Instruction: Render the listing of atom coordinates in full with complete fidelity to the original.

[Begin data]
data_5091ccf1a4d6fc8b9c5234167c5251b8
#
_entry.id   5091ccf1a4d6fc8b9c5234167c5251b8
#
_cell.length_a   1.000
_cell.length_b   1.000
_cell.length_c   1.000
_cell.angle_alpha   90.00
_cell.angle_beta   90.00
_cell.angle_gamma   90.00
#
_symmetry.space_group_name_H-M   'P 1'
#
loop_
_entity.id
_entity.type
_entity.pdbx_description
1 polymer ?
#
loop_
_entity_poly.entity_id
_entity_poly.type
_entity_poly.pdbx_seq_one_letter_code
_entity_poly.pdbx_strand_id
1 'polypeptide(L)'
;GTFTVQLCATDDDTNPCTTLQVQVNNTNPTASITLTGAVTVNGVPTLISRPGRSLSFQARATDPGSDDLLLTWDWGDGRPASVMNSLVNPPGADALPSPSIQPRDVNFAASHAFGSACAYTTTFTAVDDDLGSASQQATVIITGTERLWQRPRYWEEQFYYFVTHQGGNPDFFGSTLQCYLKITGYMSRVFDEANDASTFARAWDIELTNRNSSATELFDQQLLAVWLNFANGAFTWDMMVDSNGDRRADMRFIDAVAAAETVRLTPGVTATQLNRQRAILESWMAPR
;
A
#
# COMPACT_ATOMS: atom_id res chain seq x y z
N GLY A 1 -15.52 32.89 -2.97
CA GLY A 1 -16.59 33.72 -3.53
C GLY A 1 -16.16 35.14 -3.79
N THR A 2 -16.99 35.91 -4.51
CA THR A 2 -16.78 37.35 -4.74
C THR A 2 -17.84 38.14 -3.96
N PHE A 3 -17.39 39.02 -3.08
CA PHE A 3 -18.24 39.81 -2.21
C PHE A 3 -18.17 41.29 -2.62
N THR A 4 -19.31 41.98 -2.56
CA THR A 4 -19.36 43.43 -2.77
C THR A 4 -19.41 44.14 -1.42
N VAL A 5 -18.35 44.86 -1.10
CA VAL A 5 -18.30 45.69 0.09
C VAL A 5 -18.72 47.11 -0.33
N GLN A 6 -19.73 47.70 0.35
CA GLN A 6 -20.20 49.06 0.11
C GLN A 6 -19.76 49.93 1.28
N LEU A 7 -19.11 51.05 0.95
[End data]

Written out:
data_5091ccf1a4d6fc8b9c5234167c5251b8
#
_entry.id   5091ccf1a4d6fc8b9c5234167c5251b8
#
_cell.length_a   1.000
_cell.length_b   1.000
_cell.length_c   1.000
_cell.angle_alpha   90.00
_cell.angle_beta   90.00
_cell.angle_gamma   90.00
#
_symmetry.space_group_name_H-M   'P 1'
#
loop_
_entity.id
_entity.type
_entity.pdbx_description
1 polymer ?
#
loop_
_entity_poly.entity_id
_entity_poly.type
_entity_poly.pdbx_seq_one_letter_code
_entity_poly.pdbx_strand_id
1 'polypeptide(L)'
;GTFTVQLCATDDDTNPCTTLQVQVNNTNPTASITLTGAVTVNGVPTLISRPGRSLSFQARATDPGSDDLLLTWDWGDGRPASVMNSLVNPPGADALPSPSIQPRDVNFAASHAFGSACAYTTTFTAVDDDLGSASQQATVIITGTERLWQRPRYWEEQFYYFVTHQGGNPDFFGSTLQCYLKITGYMSRVFDEANDASTFARAWDIELTNRNSSATELFDQQLLAVWLNFANGAFTWDMMVDSNGDRRADMRFIDAVAAAETVRLTPGVTATQLNRQRAILESWMAPR
;
A
#
# COMPACT_ATOMS: atom_id res chain seq x y z
N GLY A 1 -15.52 32.89 -2.97
CA GLY A 1 -16.59 33.72 -3.53
C GLY A 1 -16.16 35.14 -3.79
N THR A 2 -16.99 35.91 -4.51
CA THR A 2 -16.78 37.35 -4.74
C THR A 2 -17.84 38.14 -3.96
N PHE A 3 -17.39 39.02 -3.08
CA PHE A 3 -18.24 39.81 -2.21
C PHE A 3 -18.17 41.29 -2.62
N THR A 4 -19.31 41.98 -2.56
CA THR A 4 -19.36 43.43 -2.77
C THR A 4 -19.41 44.14 -1.42
N VAL A 5 -18.35 44.86 -1.10
CA VAL A 5 -18.30 45.69 0.09
C VAL A 5 -18.72 47.11 -0.33
N GLN A 6 -19.73 47.70 0.35
CA GLN A 6 -20.20 49.06 0.11
C GLN A 6 -19.76 49.93 1.28
N LEU A 7 -19.11 51.05 0.95